Scientists at US Department of Energy's Argonne National
Laboratory are working to chemically manipulate algae for
production of the next generation of renewable fuels - hydrogen
"We believe there is a fundamental advantage in looking
at the production of hydrogen by photosynthesis as a renewable
fuel" - senior chemist David Tiede said. "Right
now, ethanol is being produced from corn, but generating ethanol
from corn is a thermodynamically much more inefficient process."
Some varieties of algae - a kind of unicellular plant - contain
an enzyme called hydrogenase that can create small
amounts of hydrogen gas. Tiede said many believe this is used
by nature as a way to get rid of excess reducing equivalents
that are produced under high light conditions, but there is
little benefit to the plant.
Tiede and his group are trying to find a way to take the
part of the enzyme that creates the gas and introduce it into
the photosynthesis process. The result would be a large amount
of hydrogen gas - possibly on par with the amount of oxygen
"Biology can do it, but it's making it do it at 5-10
percent yield - that's the problem"- Tiede said. "What
we would like to do is take that catalyst out of hydrogenase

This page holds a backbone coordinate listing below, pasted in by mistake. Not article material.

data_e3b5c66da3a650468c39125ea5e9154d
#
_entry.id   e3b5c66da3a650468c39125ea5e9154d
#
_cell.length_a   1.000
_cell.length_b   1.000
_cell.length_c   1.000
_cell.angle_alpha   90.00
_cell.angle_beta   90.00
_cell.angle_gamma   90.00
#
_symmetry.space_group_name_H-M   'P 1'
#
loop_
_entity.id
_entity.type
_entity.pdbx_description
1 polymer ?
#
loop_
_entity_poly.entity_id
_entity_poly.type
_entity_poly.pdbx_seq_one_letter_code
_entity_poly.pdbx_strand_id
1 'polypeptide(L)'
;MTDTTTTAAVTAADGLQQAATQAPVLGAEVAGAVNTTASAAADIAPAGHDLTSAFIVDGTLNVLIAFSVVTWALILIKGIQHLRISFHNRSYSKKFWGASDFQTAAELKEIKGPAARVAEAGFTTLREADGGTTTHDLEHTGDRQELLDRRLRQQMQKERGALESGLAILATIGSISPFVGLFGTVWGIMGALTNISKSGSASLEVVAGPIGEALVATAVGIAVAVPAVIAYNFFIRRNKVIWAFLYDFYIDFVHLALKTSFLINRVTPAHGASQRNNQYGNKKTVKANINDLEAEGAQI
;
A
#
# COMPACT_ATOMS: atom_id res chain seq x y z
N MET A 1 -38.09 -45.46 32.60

and put it into the photosynthetic protein framework. We are
fortunate to have Professor Thomas Rauchfuss as a collaborator
from the University of Illinois at Champaign-Urbana, who is
an expert on the synthesis of hydrogenase active site mimics."
Algae has several benefits over corn in fuel production.
It can be grown in a closed system almost anywhere - including
deserts or even rooftops - and there is no competition for
food or fertile soil. Algae is also easier to harvest because
it has no roots or fruit and grows dispersed in water.
"If you have terrestrial plants like corn, you are restricted
to where you could grow them" - Tiede said. "There
is a problem now with biofuel crops competing with food crops
because they are both using the same space. Algae provides
an alternative, which can be grown in a closed photobioreactor
analogous to a microbial fermentor that you could move any
Tiede admitted the research is in its beginning phases, but
he is confident in his team and their research goals. The
next step is to create a way to attach the catalytic enzyme
to the molecule.